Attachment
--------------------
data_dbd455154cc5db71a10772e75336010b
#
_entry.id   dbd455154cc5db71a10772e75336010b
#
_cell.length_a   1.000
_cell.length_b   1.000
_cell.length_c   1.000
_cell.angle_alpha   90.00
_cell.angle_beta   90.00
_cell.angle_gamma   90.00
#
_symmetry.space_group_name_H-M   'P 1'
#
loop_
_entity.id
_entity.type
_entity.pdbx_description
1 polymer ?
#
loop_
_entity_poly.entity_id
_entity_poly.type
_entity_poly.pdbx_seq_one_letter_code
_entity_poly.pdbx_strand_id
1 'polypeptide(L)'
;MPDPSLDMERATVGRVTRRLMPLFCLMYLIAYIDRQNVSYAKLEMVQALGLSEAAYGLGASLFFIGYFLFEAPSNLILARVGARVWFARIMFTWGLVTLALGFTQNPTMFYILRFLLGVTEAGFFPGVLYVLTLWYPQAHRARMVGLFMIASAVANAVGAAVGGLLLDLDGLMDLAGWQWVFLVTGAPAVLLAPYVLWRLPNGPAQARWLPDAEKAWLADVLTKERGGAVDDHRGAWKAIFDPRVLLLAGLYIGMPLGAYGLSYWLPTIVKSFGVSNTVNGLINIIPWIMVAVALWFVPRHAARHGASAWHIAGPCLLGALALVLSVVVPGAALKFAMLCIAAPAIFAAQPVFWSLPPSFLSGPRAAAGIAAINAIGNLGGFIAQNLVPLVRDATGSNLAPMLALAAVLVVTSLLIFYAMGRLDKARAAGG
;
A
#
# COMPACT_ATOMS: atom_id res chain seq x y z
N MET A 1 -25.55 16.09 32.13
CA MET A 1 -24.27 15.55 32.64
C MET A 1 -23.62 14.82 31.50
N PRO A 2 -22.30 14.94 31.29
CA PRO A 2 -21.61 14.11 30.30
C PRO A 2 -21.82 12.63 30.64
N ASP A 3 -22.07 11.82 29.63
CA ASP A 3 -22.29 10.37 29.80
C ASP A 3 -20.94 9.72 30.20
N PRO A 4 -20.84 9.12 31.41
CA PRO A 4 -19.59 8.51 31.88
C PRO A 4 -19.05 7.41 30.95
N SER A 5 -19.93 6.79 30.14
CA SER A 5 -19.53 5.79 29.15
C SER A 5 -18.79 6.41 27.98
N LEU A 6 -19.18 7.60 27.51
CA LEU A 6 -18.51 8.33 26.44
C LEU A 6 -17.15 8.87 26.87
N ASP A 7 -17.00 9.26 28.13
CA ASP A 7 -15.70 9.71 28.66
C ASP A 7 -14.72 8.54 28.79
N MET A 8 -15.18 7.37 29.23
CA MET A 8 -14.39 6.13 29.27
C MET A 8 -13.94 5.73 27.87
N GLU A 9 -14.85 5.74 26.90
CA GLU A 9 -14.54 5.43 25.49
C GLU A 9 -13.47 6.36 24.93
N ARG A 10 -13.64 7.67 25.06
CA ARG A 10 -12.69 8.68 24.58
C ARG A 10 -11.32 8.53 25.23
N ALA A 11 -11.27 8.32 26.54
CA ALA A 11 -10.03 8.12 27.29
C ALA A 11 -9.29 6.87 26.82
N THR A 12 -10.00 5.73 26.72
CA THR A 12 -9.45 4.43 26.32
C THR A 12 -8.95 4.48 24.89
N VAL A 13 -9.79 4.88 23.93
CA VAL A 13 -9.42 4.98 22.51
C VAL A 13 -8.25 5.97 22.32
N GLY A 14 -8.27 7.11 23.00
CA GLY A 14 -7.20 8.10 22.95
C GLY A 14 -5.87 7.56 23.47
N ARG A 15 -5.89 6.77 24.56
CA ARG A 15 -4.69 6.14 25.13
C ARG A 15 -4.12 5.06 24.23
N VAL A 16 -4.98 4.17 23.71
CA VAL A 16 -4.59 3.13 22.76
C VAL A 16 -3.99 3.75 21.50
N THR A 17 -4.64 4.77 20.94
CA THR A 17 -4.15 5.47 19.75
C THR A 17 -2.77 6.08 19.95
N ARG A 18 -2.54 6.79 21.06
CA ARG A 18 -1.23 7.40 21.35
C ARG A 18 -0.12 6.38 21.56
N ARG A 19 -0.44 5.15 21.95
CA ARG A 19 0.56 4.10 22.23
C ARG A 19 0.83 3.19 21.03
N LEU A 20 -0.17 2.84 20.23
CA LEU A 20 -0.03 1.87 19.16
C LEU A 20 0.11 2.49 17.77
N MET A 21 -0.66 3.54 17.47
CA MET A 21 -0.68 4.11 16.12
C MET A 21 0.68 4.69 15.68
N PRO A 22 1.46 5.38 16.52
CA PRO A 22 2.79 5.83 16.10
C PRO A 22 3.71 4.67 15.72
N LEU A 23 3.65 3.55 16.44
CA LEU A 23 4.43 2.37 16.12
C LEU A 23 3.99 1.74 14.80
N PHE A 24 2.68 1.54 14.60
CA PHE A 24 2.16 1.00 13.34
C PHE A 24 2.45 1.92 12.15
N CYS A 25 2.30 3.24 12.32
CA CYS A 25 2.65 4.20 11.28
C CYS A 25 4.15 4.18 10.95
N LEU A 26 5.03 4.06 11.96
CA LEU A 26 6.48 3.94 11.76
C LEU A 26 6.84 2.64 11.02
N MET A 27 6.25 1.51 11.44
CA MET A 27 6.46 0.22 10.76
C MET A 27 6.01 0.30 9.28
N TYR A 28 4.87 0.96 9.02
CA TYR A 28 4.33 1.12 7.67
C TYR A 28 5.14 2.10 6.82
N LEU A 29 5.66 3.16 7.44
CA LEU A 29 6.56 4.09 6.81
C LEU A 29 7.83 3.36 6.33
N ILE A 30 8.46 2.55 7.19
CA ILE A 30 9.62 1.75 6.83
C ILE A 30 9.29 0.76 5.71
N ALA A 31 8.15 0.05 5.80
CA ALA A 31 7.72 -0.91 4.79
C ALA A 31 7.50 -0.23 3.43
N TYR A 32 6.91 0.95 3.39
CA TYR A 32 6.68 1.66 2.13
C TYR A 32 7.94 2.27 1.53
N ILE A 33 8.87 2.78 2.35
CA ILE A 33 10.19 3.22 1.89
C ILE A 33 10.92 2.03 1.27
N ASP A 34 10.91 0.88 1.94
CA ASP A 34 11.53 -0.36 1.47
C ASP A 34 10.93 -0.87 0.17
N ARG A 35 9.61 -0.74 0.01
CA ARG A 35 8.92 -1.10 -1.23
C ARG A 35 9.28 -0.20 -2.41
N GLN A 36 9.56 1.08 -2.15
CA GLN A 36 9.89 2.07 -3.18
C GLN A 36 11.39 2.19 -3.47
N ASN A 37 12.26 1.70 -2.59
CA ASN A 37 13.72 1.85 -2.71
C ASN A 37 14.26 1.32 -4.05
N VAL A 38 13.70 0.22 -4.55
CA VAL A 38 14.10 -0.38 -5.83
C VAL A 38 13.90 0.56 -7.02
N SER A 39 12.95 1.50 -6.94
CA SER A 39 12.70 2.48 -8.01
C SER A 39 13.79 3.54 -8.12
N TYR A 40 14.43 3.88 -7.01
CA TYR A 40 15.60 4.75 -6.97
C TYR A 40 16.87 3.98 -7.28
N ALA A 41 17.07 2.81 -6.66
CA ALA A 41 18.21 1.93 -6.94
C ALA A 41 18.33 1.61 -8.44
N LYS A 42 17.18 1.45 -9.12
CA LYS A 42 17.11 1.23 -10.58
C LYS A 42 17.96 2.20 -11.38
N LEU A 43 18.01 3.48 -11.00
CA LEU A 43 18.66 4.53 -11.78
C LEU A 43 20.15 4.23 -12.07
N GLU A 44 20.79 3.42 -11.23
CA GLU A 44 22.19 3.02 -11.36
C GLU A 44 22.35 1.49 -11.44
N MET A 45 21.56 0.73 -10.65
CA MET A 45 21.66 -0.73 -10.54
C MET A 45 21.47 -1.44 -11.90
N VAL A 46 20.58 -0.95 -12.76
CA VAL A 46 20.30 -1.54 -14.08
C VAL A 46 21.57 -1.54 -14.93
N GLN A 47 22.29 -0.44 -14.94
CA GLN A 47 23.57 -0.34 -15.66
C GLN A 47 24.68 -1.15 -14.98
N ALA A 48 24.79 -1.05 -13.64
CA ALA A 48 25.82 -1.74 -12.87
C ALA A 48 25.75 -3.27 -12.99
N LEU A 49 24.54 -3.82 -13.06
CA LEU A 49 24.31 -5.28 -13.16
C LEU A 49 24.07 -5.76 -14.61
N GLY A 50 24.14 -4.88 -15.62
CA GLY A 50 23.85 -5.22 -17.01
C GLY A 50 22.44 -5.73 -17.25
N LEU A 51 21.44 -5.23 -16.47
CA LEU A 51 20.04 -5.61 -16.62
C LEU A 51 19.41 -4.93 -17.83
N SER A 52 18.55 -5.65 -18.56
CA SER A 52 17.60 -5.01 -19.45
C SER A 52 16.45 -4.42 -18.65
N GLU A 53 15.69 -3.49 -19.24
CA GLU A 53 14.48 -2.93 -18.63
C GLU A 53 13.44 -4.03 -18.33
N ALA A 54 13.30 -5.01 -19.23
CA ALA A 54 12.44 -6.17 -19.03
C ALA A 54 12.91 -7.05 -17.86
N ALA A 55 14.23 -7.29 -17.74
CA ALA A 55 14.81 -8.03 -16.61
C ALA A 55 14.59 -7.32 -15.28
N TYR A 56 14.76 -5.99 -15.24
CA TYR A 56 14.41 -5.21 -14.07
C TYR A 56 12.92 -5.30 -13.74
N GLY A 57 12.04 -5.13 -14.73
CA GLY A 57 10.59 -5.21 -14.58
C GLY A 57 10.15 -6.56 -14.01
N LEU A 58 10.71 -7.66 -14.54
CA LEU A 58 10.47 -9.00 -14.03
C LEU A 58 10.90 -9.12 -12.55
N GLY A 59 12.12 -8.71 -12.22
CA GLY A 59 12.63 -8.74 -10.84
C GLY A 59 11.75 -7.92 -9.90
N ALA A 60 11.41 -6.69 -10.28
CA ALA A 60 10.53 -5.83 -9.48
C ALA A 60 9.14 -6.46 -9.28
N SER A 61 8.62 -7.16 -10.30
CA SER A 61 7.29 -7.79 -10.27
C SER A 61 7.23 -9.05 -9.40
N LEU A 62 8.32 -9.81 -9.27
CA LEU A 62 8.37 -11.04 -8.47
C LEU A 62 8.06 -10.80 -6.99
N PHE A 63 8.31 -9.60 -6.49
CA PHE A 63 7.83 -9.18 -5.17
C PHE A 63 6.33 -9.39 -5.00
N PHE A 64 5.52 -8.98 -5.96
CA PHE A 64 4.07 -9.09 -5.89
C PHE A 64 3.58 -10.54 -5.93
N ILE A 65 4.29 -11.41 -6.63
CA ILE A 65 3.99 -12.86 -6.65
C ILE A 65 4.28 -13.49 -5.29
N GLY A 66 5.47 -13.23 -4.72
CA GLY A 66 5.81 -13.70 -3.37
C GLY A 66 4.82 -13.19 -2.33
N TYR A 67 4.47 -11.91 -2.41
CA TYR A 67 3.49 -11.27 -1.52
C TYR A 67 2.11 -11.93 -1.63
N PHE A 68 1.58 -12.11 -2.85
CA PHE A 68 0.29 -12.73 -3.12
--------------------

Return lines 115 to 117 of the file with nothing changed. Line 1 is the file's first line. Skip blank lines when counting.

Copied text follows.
N LEU A 29 5.66 3.16 7.44
CA LEU A 29 6.56 4.09 6.81
C LEU A 29 7.83 3.36 6.33